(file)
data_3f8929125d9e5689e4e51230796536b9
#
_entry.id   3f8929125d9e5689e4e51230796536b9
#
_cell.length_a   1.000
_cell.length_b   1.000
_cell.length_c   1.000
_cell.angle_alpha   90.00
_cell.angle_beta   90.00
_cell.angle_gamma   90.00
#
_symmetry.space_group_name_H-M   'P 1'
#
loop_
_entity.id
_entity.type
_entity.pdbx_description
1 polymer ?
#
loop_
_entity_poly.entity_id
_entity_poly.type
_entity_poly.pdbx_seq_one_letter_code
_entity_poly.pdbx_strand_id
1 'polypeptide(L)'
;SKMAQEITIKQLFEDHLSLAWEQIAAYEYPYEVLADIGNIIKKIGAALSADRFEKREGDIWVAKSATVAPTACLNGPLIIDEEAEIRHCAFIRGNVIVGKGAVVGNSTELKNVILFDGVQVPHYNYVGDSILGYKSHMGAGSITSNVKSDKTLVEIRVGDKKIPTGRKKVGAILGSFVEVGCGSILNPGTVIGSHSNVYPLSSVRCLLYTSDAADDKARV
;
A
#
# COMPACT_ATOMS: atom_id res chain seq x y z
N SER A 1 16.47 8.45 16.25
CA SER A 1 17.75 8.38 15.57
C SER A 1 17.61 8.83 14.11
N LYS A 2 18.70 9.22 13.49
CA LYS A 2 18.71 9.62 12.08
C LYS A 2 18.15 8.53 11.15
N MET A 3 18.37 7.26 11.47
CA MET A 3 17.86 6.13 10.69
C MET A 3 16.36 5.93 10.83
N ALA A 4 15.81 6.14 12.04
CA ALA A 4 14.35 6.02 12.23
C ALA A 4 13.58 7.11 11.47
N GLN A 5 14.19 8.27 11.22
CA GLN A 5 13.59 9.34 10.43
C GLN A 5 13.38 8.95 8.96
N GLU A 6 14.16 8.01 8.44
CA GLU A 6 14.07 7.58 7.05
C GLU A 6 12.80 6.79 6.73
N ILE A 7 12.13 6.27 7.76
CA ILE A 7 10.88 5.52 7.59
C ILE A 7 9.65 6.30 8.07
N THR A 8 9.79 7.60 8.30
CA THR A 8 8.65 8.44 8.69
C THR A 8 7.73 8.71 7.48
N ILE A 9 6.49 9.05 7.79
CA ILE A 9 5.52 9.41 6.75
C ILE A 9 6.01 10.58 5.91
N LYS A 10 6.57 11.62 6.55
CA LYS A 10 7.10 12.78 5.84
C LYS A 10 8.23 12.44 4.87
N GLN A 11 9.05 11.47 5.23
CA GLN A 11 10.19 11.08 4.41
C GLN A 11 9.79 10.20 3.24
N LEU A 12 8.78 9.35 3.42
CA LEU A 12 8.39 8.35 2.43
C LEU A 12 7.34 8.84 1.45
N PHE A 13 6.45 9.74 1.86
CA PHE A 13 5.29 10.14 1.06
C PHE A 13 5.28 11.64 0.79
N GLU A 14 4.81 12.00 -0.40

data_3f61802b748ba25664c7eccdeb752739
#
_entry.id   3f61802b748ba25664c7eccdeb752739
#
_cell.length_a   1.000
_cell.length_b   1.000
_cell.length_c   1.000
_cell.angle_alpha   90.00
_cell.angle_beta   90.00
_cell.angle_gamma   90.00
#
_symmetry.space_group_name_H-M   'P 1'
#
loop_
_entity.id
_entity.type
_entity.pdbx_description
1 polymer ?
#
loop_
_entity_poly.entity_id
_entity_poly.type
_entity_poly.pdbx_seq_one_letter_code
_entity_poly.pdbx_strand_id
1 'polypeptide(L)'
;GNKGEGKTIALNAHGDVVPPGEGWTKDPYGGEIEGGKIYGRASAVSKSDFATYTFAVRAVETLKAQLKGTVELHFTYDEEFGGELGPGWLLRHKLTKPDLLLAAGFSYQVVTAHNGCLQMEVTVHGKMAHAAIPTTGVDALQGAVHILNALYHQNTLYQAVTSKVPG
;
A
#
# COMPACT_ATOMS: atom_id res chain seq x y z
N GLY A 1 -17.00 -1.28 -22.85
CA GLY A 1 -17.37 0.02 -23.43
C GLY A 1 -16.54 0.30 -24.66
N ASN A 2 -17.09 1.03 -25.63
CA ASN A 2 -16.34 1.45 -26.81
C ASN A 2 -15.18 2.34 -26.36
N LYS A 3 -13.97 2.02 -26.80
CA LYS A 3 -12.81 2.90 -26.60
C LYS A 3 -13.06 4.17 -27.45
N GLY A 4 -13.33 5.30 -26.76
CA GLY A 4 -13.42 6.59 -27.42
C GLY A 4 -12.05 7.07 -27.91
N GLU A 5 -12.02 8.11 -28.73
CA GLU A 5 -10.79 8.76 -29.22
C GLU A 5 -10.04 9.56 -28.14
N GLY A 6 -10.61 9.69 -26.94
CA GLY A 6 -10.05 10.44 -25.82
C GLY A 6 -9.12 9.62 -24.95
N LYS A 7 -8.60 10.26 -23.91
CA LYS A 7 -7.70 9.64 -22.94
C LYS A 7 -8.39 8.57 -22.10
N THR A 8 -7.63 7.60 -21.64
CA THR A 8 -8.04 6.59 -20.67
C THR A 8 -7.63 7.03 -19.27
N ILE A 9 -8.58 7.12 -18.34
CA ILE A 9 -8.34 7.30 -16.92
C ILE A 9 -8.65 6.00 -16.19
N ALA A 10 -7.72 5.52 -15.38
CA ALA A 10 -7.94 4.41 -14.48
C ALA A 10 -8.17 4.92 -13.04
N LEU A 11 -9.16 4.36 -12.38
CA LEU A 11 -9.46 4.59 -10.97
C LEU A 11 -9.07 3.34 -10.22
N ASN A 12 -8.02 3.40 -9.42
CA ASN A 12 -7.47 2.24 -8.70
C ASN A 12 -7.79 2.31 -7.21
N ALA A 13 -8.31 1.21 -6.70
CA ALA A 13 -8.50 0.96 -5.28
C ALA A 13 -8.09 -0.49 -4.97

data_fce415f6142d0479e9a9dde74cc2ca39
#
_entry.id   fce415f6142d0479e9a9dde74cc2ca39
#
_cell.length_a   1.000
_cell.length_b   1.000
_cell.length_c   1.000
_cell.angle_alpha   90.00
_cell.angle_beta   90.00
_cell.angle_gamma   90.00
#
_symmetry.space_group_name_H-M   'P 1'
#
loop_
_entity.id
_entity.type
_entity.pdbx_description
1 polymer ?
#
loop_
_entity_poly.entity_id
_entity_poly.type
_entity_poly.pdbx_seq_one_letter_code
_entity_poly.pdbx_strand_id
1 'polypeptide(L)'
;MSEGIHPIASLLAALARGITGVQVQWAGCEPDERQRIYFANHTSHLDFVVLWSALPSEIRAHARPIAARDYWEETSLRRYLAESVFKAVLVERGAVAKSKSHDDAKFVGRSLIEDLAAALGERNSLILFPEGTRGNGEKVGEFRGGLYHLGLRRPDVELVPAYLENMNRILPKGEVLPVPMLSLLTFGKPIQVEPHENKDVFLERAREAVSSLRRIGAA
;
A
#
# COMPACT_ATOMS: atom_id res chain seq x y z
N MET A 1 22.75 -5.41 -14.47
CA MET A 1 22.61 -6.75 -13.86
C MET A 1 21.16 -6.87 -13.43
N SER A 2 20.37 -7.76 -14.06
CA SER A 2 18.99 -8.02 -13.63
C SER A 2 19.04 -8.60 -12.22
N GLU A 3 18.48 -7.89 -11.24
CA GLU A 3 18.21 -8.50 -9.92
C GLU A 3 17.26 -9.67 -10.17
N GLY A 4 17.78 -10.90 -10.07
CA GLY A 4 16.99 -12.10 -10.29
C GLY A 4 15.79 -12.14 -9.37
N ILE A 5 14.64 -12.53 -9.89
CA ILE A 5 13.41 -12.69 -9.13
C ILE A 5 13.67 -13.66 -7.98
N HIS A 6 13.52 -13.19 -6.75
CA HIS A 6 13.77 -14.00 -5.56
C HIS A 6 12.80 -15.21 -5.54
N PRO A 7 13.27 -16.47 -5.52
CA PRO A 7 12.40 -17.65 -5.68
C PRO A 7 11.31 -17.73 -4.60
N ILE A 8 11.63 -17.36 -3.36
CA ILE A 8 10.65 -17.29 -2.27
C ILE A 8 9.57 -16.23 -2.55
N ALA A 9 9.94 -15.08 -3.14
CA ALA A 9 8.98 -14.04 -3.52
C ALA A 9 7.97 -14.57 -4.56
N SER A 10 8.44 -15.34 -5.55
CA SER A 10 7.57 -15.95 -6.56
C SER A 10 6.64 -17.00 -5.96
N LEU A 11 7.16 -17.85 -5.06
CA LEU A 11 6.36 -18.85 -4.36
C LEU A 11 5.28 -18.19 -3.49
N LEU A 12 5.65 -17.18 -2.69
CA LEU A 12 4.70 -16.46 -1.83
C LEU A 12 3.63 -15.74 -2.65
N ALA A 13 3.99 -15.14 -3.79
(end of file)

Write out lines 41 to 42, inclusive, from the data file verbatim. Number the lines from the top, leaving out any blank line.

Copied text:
CA ALA A 4 14.35 6.02 12.23
C ALA A 4 13.58 7.11 11.47